Isabelle Galibois, PhD, RD, Director, School of Nutrition, Université Laval
Jess Haines, PhD, MHSc, RD, Associate Professor, Social and Applied Human Sciences,
University of Guelph
Sandra Juutilainen, PhD, Canadian Institute of Health Research–Health Systems Impact Fellow,
University of Waterloo
Sara Kirk, PhD, Professor, School of Health and Human Performance, Dalhousie University
Catherine L. Mah, MD, FRCPC, PhD, Associate Professor, Faculty of Health, Dalhousie University
Kim Raine, PhD, RD, FCAHS, Professor, Associate Dean (Research) and Acting Vice-Dean,
School of Public Health, University of Alberta
Valerie Tarasuk, PhD, MSc, Professor, Nutritional Sciences, University of Toronto

                                                                                     Canada’s Dietary Guidelines           I
                                                                              for Health Professionals and Policy Makers
Canada's Dietary Guidelines - for Health Professionals and Policy Makers - Canada.ca
What are Canada’s
          Dietary Guidelines?
          Canada’s Dietary Guidelines set out Health
          Canada’s guidelines and considerations on
          healthy eating.
               ¡¡   The objectives of the guidelines are to
                    promote healthy eating and overall nutritional
                    well-being, and support improvements to the
                    Canadian food environment.
               ¡¡   The intended audience is health professionals
                    and policy makers.
               ¡¡   The guidelines are a resource for developing       The Healthy eating recommendations in
                    nutrition policies, programs, and educational      Appendix A translate Canada’s Dietary Guidelines
                    resources for members of the Canadian              into simple, relevant, and evidence-informed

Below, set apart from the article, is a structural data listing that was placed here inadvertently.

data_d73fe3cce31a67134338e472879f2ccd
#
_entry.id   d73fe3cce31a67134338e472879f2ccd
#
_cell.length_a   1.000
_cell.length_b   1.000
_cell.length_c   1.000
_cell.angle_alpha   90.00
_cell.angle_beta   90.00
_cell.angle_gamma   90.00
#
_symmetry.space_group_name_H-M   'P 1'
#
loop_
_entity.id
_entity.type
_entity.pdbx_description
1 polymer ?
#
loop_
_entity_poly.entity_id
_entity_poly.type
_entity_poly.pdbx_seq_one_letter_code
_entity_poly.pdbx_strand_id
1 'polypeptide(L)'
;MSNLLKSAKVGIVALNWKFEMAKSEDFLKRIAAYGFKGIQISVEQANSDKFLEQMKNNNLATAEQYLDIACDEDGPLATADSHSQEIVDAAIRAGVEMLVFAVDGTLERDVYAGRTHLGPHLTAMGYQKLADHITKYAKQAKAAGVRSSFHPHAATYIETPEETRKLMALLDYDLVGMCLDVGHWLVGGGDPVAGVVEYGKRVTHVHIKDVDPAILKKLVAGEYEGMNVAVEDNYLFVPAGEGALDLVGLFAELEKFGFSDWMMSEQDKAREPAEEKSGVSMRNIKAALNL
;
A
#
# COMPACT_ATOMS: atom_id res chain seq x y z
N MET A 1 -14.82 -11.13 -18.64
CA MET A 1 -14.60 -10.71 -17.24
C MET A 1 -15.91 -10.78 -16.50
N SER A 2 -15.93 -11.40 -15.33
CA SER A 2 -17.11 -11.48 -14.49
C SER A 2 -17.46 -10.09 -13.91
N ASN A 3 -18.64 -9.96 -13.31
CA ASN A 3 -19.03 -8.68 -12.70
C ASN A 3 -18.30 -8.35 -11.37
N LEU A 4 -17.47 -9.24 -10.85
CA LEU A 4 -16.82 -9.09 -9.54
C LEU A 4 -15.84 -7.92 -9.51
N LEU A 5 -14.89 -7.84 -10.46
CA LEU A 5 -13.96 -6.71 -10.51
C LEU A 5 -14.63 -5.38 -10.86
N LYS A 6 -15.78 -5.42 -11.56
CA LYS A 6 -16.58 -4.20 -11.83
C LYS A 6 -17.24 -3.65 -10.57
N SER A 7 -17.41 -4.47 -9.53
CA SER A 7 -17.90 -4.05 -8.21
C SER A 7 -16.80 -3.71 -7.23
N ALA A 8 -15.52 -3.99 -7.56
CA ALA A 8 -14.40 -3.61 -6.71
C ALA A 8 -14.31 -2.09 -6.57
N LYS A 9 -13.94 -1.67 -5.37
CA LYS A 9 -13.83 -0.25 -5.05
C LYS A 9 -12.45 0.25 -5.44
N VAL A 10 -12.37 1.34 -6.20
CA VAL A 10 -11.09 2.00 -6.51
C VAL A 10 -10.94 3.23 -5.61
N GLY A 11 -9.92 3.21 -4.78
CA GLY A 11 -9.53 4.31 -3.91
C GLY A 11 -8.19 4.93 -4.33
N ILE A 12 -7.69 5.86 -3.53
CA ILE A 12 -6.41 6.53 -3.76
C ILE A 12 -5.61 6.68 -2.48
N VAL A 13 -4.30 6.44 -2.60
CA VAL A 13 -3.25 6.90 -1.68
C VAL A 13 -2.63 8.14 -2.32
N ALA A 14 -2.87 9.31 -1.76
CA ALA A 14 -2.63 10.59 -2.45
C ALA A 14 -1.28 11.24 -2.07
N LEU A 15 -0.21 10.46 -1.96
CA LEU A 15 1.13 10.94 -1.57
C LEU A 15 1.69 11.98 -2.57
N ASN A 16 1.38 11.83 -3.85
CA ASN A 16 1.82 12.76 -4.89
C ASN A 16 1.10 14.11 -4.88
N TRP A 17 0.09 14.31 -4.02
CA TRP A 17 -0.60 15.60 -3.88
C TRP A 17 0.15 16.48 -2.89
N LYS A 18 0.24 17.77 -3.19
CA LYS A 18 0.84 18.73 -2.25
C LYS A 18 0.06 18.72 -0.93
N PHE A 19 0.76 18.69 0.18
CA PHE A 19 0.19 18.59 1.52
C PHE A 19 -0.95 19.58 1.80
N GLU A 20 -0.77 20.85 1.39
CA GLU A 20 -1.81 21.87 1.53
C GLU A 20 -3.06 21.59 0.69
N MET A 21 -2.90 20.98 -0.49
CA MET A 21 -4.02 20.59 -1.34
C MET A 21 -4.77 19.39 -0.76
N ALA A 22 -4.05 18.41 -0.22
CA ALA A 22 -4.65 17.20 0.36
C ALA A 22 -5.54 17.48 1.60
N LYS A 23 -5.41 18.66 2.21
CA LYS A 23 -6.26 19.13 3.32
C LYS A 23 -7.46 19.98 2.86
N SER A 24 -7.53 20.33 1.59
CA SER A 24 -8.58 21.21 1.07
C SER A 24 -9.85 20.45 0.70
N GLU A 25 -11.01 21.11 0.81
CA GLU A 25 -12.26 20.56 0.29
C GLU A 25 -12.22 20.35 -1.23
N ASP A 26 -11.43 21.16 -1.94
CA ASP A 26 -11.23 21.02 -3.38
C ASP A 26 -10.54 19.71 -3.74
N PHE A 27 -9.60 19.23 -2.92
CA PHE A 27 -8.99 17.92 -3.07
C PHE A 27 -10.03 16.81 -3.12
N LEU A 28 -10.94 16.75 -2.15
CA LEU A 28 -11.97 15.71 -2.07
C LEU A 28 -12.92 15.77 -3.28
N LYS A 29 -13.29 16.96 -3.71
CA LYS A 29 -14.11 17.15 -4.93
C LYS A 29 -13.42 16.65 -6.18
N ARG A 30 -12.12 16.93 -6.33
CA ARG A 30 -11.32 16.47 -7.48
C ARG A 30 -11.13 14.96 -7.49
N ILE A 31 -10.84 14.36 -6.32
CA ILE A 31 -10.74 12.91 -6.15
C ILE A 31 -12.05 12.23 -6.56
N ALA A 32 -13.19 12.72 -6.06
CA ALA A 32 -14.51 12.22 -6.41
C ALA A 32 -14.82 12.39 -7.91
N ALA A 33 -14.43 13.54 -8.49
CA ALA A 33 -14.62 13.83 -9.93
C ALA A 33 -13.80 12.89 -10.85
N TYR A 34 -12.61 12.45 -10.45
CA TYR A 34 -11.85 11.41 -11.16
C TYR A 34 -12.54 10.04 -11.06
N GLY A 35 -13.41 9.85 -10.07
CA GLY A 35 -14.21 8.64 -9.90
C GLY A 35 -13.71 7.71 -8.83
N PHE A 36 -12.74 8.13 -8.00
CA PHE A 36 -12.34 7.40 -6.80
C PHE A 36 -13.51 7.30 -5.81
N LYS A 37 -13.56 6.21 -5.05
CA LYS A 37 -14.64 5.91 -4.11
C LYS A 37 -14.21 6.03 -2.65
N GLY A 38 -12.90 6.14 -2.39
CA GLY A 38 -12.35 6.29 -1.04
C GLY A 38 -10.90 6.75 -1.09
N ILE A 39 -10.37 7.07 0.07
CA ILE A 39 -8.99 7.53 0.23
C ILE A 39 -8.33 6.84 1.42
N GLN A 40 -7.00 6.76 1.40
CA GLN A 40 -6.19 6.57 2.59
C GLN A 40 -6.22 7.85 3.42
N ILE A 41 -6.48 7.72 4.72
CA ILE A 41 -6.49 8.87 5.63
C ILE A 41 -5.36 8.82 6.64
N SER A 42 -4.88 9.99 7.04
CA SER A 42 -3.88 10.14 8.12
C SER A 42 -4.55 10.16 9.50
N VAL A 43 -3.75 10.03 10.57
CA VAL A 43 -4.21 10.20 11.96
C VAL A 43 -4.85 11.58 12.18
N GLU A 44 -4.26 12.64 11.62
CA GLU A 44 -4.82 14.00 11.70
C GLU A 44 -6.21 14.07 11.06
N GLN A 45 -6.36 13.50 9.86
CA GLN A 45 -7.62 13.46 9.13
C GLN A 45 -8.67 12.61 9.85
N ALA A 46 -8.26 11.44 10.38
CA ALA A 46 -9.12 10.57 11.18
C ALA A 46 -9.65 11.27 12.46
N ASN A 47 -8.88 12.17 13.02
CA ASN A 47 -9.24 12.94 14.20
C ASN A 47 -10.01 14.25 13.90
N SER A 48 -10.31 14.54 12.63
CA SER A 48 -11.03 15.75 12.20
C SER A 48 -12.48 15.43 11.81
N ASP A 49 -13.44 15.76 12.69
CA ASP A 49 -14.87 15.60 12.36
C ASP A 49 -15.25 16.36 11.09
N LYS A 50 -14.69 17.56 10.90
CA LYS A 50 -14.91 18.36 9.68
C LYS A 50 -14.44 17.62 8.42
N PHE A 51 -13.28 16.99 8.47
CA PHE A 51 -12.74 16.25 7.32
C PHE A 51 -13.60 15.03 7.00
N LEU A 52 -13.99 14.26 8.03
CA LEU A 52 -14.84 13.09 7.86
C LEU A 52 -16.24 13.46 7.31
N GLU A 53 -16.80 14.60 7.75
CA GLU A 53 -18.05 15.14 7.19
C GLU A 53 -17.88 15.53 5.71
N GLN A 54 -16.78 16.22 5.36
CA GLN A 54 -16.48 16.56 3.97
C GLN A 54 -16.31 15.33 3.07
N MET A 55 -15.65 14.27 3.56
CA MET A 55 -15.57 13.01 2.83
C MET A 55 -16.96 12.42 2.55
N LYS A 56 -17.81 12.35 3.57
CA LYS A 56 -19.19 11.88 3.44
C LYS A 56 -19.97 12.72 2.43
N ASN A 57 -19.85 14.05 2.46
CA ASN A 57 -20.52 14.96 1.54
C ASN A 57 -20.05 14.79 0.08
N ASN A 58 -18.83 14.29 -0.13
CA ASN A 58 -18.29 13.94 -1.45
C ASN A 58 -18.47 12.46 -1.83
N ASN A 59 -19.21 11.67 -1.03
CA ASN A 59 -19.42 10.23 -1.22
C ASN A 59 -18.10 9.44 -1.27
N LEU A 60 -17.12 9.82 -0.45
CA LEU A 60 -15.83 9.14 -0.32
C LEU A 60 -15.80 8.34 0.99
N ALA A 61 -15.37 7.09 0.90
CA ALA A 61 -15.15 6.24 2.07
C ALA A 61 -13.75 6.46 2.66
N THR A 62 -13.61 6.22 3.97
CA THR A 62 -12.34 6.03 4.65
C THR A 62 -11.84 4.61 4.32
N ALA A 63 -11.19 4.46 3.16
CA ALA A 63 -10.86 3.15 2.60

population two years of age and older.             messages. The recommendations form the basis
               ¡¡   Individuals with specific dietary requirements,    of a mobile-responsive web application that is
                    including those receiving care in a clinical       modern and easy to use. This web application
                    setting, may need additional guidance or           houses tools and resources that will help
                    specialized advice from a dietitian.               Canadians apply the guidelines in their daily lives.
                                                                       Examples of tools and resources include:
          Related tools and resources
                                                                        ¡¡   An interactive toolii that provides custom
          Canada’s Healthy Eating Patterni is a resource
                                                                             information for teens, adults, parents, and
          that builds on and complements the contents
                                                                             older adults in a variety of settings including
          of this report.
                                                                             at home, at work, at school, on the go, grocery
               ¡¡   The objective of the healthy eating pattern              shopping, and eating out.
                    is to provide more specific guidance on
                                                                        ¡¡   Web resources, such as factsheets, videos
                    the recommended amounts and types of
                                                                             and recipes, to help Canadians apply
                    foods as well as life stage guidance (such
                                                                             Canada’s Dietary Guidelines.
                    as recommendations for young children
                    and seniors).
                                                                             Guidance on nutrition during infancy,
               ¡¡   The intended audience is also health
                                                                             including breastfeeding, is available in
                    professionals and policy makers.
                                                                             the guidance document Nutrition for